Breaking Development: The Revolution Will Not Be Televised

by Luke Wroblewski September 23, 2012

In his The Revolution Will Not Be Televised: Managing Content and Experience in the Age of Ubiquitous Computing talk at Breaking Development in Dallas, TX Jonathan Stark described what the future of networked devices might be and how it will impact Web content. Here's my notes from his talk:

  • From machines that filmed the room, to desktop devices, to mobile devices, computers have slowly become more accessible to people all over the World wherever they are. Network access has followed a similar path.
  • Computing posture from day one to 2007 was sitting down. After the iPhone was released it became standing up and moving around. There were mobile phone before this but not truly mobile computers.
  • Today we have mobile phones that enable this but it isn’t really mobile computing. We need our eyes and hands to use portable screens.
  • The next mobile interface needs to be hands free and eyes free. These are currently restrictions on mobility.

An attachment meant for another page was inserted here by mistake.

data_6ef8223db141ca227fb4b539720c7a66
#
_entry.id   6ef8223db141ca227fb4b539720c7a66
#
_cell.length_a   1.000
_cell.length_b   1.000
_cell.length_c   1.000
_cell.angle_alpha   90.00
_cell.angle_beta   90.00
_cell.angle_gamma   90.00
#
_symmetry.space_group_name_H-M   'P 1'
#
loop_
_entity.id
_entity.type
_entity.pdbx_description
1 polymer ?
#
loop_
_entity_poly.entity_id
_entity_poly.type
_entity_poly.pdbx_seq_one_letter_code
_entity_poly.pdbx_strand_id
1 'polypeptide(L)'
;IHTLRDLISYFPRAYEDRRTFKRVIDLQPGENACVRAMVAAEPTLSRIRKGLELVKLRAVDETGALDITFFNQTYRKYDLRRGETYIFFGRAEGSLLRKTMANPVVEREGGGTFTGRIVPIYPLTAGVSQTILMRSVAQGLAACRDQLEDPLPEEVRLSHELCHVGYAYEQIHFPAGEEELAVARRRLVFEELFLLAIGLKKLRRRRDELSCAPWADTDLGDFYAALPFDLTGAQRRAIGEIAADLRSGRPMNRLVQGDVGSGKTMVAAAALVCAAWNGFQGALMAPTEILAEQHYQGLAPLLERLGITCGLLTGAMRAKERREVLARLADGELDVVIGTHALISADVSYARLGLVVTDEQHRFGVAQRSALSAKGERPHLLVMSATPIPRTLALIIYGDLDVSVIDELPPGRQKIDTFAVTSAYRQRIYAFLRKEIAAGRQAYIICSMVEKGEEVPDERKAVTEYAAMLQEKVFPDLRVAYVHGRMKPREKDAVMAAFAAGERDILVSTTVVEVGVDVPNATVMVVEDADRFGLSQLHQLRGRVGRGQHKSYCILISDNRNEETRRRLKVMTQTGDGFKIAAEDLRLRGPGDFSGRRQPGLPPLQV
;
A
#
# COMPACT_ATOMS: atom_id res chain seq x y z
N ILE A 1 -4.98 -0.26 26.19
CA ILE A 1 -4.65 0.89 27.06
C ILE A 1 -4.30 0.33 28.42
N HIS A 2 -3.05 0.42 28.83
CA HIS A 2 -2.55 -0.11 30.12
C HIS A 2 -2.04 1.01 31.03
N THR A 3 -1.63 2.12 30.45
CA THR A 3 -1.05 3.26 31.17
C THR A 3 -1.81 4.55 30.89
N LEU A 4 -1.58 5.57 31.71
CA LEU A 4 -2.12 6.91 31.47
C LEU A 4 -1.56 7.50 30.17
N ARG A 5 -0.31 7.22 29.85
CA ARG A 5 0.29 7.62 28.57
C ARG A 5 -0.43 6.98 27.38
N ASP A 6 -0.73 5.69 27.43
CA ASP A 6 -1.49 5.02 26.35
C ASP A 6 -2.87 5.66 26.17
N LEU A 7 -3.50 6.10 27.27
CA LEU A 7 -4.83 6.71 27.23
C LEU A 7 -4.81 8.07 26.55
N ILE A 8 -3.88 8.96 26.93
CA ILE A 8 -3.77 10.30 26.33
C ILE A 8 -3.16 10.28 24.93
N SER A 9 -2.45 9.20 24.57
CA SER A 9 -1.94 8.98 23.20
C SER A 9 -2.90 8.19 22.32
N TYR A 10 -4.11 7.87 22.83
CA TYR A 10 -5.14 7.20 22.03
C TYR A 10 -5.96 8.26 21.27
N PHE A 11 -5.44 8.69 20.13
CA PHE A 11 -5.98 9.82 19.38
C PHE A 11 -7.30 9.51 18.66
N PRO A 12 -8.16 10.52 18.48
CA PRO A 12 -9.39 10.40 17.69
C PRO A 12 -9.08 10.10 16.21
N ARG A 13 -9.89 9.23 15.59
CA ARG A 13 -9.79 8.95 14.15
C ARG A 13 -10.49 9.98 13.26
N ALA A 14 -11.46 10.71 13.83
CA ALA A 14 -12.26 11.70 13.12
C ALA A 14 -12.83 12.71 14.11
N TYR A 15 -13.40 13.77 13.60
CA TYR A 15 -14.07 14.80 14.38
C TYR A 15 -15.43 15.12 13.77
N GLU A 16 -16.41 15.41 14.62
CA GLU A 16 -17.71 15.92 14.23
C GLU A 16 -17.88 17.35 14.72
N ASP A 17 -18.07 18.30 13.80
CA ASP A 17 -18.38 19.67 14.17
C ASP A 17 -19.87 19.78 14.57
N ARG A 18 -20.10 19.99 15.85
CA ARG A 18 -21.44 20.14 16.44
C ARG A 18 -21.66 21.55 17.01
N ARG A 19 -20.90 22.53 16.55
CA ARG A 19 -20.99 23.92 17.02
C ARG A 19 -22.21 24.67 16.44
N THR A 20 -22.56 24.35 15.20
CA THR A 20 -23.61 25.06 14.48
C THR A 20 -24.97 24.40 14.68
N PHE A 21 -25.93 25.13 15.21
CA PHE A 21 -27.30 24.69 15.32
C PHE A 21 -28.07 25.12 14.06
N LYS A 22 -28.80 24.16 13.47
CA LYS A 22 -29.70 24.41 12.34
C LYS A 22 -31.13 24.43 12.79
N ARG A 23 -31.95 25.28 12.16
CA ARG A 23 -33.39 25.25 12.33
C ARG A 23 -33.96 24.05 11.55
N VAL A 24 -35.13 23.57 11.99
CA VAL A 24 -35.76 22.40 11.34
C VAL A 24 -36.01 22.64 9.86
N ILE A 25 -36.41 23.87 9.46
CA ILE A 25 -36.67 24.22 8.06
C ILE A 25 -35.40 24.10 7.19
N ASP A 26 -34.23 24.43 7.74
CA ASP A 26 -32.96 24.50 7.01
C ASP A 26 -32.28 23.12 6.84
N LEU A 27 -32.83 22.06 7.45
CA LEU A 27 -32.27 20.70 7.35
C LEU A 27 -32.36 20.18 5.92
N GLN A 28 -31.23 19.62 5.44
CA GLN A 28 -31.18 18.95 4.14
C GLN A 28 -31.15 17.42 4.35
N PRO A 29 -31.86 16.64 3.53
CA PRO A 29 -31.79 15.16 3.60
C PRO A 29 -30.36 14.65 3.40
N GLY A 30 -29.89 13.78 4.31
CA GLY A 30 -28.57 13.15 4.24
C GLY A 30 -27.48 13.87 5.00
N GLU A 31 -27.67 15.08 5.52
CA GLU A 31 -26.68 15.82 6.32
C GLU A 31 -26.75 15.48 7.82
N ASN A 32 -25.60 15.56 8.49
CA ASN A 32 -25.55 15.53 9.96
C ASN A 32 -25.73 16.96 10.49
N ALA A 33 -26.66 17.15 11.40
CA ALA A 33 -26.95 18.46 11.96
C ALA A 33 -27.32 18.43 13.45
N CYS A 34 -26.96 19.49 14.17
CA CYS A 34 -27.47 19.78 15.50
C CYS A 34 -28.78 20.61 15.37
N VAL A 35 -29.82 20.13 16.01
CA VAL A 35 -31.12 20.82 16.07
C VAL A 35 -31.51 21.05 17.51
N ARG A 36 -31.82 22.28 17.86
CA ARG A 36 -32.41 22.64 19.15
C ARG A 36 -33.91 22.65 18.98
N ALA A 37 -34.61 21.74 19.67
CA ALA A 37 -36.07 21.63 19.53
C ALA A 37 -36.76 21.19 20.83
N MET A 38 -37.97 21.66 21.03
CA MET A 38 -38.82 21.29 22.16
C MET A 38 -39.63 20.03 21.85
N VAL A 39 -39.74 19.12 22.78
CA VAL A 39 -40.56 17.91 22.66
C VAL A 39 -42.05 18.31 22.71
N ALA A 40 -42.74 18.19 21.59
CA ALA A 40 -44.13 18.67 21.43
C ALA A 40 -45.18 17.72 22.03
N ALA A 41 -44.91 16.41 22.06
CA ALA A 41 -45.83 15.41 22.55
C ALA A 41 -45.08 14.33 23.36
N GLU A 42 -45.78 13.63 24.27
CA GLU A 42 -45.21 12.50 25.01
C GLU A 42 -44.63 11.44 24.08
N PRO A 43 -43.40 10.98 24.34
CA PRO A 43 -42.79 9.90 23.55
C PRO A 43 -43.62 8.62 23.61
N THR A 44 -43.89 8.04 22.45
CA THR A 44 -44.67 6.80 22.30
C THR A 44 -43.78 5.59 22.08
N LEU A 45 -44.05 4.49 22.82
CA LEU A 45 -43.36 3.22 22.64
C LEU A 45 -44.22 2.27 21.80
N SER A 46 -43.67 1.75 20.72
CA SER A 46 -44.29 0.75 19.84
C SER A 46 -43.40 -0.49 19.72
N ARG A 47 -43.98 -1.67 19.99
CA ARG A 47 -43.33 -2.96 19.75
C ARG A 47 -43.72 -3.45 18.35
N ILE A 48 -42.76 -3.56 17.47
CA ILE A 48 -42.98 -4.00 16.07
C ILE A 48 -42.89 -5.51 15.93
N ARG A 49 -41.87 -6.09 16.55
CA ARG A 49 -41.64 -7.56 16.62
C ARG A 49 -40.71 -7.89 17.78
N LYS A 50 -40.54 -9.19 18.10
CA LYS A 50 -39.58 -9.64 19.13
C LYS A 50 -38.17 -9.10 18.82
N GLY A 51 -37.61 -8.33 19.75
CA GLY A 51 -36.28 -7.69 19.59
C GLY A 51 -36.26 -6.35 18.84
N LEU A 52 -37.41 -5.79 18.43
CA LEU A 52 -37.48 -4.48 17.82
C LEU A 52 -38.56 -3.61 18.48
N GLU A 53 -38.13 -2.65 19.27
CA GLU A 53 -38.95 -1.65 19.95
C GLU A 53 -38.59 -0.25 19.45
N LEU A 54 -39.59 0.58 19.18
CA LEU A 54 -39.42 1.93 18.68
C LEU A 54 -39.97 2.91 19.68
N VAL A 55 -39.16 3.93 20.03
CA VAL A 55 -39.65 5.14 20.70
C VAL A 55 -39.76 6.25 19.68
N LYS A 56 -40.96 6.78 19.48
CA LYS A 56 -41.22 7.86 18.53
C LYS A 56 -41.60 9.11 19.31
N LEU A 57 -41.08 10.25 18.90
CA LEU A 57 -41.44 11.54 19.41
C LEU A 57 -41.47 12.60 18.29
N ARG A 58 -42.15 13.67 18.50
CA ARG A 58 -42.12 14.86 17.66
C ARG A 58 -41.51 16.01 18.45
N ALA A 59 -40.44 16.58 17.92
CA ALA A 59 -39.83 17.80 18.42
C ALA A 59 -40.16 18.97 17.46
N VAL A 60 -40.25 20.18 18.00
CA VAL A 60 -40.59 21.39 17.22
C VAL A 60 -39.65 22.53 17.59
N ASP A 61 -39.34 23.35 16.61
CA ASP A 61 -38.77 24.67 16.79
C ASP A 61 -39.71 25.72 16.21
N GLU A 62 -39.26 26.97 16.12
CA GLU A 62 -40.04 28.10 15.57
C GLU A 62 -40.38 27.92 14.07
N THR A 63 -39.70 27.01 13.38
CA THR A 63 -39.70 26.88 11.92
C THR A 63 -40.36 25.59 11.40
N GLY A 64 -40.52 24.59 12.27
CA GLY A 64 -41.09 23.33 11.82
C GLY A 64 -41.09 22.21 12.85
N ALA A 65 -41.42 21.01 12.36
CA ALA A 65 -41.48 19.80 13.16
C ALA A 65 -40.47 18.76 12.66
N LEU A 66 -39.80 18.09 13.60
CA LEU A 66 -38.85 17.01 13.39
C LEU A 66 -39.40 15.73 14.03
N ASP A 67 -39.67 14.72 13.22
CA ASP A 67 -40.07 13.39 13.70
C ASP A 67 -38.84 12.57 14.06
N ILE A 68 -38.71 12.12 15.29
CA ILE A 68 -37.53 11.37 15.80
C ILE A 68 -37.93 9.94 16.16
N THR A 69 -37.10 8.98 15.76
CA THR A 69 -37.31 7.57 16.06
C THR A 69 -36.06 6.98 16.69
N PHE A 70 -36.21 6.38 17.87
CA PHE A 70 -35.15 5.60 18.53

• What kinds of technologies can enable this? Perhaps Google Glass (eyewear) or Apple Earpods (earphones). Both of these have the potential to change computing posture and be still be connected to the network all the time.
  • These kinds of interfaces don’t have screens. What are the implications for content creators and Web developers?
  • Smart content: you can’t have layout specific information in your content. We don’t know what the target device will be so we need to be presentation agnostic in our data structures. Focus on structured information and metadata in your CMS.
  • Embrace APIs: use APIs internally and externally to interchange data and information between your applications. The API is your product. Make it agnostic to any client.
  • Start small: when you begin a project, consider the most constrained environment first. Mobile raises issues of prioritization and focus due to its extreme constraints. If you don’t start small, you are going to hate responsive design. It’s a lot easier to build up CSS.
  • When you apply these principles (smart content, APIs, and starting small), you do the right thing for accessibility and prepare for the incoming diversity of devices to come.